Table 1

Population-representative repeated cross-sectional studies of sleep duration trends published since May 2011


Country, region, author


Study design (no. cross sections)

Measures of sleep duration

Time span

Changes in sleep duration

Mean and proportions of long and short sleepers


United States [11]

Ages 18+

Repeat cross-sectional National Health Interview Survey, 1985, 1990 and yearly 2004–2012 (11).

Habitual sleep duration (‘on average, how many hours of sleep do you get in a 24-h period?’)

1985–2012 (27 years)

The proportion of ≤6 h sleepers increased from 22.3 to 29.2 % in 2012.

The proportion of >9 h sleepers decreased from 11.9 to 8.6 %.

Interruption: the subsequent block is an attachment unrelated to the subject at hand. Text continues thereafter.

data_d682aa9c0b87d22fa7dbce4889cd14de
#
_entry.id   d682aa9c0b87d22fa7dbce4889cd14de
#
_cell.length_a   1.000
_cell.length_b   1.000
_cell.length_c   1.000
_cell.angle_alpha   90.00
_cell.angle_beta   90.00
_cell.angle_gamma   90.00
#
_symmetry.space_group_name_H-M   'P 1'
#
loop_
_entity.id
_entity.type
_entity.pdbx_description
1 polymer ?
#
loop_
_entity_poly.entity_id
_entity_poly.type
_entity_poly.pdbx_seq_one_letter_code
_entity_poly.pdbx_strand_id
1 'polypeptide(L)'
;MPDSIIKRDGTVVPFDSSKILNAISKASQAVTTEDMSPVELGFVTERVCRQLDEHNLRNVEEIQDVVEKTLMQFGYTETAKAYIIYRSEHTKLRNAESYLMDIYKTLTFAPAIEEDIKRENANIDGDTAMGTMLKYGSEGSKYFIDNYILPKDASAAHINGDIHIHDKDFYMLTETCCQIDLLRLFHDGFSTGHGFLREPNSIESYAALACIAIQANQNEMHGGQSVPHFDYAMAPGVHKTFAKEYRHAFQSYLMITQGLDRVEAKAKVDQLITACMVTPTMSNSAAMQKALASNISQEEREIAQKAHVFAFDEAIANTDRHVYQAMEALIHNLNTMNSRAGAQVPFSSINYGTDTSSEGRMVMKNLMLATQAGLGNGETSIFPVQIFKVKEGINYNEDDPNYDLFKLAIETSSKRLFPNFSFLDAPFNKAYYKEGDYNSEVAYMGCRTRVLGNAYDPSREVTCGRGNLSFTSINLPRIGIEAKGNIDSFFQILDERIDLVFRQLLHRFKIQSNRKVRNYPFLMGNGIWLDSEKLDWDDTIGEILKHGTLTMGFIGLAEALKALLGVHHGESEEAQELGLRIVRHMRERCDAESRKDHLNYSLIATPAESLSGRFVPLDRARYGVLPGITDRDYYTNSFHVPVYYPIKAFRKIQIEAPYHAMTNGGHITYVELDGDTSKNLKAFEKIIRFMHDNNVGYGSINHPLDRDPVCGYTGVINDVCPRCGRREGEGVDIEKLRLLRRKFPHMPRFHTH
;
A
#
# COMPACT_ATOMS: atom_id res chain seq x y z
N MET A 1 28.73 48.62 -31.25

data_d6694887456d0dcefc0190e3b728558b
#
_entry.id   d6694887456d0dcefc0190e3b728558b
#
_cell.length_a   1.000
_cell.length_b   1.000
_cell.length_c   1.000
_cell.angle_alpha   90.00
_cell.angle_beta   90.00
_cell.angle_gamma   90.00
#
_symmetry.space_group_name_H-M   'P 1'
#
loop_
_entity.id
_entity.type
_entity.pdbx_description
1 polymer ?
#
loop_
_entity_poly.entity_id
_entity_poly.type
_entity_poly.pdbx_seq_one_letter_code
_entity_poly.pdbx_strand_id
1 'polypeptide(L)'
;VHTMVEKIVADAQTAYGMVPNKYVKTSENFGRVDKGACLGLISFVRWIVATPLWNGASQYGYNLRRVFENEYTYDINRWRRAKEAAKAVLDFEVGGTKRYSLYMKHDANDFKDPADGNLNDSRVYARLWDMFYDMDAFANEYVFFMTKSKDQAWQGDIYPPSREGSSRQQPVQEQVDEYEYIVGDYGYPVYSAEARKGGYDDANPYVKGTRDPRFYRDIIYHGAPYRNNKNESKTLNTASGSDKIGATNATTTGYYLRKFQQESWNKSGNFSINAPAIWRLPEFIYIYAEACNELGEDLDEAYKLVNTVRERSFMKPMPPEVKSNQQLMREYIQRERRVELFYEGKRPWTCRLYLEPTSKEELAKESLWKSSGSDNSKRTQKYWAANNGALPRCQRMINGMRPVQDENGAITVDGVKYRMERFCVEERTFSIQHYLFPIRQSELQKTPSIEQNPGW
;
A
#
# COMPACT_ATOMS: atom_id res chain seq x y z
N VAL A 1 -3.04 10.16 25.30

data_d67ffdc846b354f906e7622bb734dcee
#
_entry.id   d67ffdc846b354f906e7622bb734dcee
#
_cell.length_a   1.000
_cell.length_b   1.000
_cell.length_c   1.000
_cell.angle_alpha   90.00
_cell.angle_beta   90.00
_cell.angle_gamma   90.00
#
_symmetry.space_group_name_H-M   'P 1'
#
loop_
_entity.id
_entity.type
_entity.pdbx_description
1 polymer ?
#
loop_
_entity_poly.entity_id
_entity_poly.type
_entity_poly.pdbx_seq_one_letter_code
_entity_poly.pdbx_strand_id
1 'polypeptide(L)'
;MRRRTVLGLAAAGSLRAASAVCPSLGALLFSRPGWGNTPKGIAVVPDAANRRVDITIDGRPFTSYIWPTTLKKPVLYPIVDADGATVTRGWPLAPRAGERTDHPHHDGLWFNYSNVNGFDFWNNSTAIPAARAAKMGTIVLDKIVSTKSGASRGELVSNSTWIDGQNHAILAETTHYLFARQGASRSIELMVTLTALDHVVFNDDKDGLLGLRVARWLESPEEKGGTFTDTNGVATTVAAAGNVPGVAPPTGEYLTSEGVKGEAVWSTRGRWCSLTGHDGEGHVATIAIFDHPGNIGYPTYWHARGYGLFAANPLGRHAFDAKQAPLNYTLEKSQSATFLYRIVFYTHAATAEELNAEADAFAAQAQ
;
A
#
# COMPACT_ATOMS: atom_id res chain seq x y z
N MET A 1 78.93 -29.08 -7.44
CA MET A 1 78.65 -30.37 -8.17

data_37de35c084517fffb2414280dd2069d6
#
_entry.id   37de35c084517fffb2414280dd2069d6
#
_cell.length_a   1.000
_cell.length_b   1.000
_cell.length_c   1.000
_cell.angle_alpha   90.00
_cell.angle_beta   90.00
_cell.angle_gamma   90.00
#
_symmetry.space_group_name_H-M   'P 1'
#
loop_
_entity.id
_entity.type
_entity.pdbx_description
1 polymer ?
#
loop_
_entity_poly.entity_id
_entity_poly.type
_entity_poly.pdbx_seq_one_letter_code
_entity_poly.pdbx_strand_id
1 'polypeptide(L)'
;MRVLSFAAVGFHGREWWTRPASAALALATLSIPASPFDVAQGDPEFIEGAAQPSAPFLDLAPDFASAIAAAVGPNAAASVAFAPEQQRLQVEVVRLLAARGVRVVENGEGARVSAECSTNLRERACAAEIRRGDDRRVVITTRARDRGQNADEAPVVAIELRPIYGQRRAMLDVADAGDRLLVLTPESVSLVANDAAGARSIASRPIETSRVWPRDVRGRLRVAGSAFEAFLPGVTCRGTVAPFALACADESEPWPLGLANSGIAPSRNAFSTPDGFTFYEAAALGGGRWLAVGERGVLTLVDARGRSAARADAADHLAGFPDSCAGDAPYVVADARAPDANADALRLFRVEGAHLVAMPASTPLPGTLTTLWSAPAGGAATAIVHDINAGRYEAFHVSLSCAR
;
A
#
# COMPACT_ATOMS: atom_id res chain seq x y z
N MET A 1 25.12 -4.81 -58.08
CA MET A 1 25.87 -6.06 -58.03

Mean sleep duration decreased by 0.22 h/n.

Little change in mean sleep duration and proportion of ≤6 h and >9 h sleepers since 2004.

(all values age-adjusted)


United States [12]

Ages ≥18

Repeat cross-sectional National Health Interview Survey, 1977, 1983, 1985, 1990, yearly 2004–2009 (10).

Habitual sleep duration (‘on average, how many hours of sleep do you get in a 24-h period?’)

1977–2009 (32 years)

Proportion of ≤5 h sleepers increased from 1.7 to 2.4 %.

Proportion of between 5 and 6 h sleepers increased from 19.7 to 26.7 %. Proportion of >9 h sleepers decreased from 11.6 to 7.8 %. The prevalence of short sleep plateaued at 2006.

Mean sleep duration was 7.4 h/n in 1977 and 7.1 h/n in 2009.


Norway [7]

Ages 18–74

Repeat cross-sectional data from national time-use surveys 1971, 1980, 1990, 2000 (4)

Time-use-daily sleep

1971–2000 (30 years)

Proportion of ≤6 h sleepers increased from 2.6 to 5.6 %.a